• Michael A. "Arch" McDonnell (1973–1987)
  • Gerald Reeves (? - 1973)
  • William Pletzer

In March 2005, many of Hudson High School's student body staged a walkout to protest the firing of their principal, Roger Howard. The story caught the attention of local television stations, as well as Michael Moore, who mentioned it on his website.[8]


The current building, opened in August 1992, is designed to grow with the community. It was designed by Lesko Architects of Cleveland, Ohio. The current student population is just over 1600.[1] The academic wing of the high school was built to accommodate 1600 students in 104 teaching stations, while the core facilities such as the library, commons, auditorium, hallways, and offices were designed for a student population of 2200 to 2400. The academic wings are expandable at the east and west ends to increase its capacity to 2400 students. An expansion on the west side of the building was completed in time for the 2006-2007 school year.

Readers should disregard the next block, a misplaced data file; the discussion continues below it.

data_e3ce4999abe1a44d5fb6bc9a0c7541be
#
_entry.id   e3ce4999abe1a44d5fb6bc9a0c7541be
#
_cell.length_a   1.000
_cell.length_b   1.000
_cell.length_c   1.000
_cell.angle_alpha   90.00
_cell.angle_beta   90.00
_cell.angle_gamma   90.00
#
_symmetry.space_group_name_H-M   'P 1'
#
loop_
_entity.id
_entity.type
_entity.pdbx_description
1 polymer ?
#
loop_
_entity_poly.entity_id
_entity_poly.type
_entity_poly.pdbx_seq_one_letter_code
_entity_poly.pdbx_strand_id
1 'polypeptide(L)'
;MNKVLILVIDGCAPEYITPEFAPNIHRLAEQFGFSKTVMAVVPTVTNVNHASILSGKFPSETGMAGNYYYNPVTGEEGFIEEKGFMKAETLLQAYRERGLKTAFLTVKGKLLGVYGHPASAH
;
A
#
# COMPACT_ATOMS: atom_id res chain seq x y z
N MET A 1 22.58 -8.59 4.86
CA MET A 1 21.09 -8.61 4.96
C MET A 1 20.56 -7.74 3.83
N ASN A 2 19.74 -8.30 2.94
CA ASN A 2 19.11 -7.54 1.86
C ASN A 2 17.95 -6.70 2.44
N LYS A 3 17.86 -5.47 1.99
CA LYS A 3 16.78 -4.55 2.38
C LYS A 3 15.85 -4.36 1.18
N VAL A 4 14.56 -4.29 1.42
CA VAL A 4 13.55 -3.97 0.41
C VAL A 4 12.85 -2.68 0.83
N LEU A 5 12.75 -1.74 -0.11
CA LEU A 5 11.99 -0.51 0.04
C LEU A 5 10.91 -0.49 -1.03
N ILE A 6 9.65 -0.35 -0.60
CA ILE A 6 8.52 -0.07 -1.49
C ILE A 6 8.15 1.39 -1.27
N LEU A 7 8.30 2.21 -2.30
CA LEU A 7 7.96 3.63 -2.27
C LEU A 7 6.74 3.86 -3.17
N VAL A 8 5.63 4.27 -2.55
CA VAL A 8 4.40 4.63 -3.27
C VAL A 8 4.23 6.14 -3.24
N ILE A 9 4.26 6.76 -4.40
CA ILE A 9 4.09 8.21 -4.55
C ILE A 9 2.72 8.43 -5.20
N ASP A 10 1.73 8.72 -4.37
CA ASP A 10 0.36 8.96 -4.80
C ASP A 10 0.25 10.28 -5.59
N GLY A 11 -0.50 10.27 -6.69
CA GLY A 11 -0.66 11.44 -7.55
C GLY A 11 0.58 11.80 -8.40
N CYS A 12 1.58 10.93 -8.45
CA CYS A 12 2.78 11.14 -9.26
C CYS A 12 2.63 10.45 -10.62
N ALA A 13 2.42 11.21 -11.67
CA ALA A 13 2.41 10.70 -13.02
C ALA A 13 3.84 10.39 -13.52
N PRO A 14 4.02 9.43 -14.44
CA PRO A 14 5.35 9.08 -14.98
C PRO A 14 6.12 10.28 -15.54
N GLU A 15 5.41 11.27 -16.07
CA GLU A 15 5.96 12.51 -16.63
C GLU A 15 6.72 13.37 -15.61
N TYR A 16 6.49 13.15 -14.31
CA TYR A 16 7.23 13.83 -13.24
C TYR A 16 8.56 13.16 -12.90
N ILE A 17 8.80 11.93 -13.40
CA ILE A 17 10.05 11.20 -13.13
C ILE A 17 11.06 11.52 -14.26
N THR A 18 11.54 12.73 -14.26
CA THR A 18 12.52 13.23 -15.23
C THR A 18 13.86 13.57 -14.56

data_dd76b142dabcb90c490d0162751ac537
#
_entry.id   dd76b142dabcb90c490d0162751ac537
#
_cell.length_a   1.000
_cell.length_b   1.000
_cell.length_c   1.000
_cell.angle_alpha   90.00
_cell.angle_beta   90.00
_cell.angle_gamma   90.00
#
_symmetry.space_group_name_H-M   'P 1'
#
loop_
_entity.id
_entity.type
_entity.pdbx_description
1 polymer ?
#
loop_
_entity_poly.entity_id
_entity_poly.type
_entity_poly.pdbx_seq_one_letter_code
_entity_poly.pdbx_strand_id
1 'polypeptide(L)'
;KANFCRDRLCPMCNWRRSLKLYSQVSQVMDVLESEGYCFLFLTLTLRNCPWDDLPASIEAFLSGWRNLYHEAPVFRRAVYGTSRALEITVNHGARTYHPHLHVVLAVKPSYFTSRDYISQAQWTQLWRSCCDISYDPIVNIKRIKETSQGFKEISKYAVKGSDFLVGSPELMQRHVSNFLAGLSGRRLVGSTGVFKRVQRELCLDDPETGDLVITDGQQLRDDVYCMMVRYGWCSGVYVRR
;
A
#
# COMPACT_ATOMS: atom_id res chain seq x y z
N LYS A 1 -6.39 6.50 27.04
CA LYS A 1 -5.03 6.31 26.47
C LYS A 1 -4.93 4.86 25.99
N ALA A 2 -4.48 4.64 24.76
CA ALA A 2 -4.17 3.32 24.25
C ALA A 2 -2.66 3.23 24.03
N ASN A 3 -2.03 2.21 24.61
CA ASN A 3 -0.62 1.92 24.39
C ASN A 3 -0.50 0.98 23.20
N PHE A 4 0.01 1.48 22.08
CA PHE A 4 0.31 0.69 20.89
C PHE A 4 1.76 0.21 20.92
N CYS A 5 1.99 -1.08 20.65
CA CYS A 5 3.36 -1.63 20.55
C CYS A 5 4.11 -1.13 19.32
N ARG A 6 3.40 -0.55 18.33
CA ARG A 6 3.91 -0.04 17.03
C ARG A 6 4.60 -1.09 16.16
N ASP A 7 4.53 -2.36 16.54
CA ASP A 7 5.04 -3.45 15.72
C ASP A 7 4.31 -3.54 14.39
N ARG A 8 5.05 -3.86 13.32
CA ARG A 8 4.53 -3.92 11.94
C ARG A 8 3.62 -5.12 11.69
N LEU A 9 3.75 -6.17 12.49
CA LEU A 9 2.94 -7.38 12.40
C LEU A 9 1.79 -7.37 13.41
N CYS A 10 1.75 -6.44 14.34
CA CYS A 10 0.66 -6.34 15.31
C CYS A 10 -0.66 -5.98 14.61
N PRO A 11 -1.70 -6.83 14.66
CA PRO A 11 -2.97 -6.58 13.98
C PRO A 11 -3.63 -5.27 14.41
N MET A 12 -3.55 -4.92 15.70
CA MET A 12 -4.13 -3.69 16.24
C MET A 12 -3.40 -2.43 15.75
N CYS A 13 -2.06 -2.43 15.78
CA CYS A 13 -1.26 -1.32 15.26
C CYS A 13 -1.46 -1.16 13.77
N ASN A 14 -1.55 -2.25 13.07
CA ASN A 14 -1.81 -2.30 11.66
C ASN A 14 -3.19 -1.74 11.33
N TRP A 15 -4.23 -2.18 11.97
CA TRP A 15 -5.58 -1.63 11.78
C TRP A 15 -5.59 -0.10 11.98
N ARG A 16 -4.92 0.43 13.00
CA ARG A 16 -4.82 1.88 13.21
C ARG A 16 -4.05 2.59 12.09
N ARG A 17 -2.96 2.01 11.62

The school recognizes 1885 as the year Hudson High School was established, as the first class of students graduated that year.

Today, a full range of special education programs and educational options for gifted students are available to meet the needs of a wide range of students. Hudson offers numerous courses at the Accelerated level, as well as 19 AP courses, including an AP Studio Art class for the 2011-12 school year. HHS also offers several multi-period enrichment classes that include English and Social Studies curricula, including Networking, Contemporary Issues, Service Learning, and New Dimensions.[9] In addition, HHS has technical offerings including basic computer skills, AP Computer Science, and a web design and programming class.[10] Hudson High School also has a music program that includes five choirs, two orchestras, a full marching band, three jazz bands, four concert bands, and a percussion ensemble. The high school also publishes a student newspaper, The Explorer.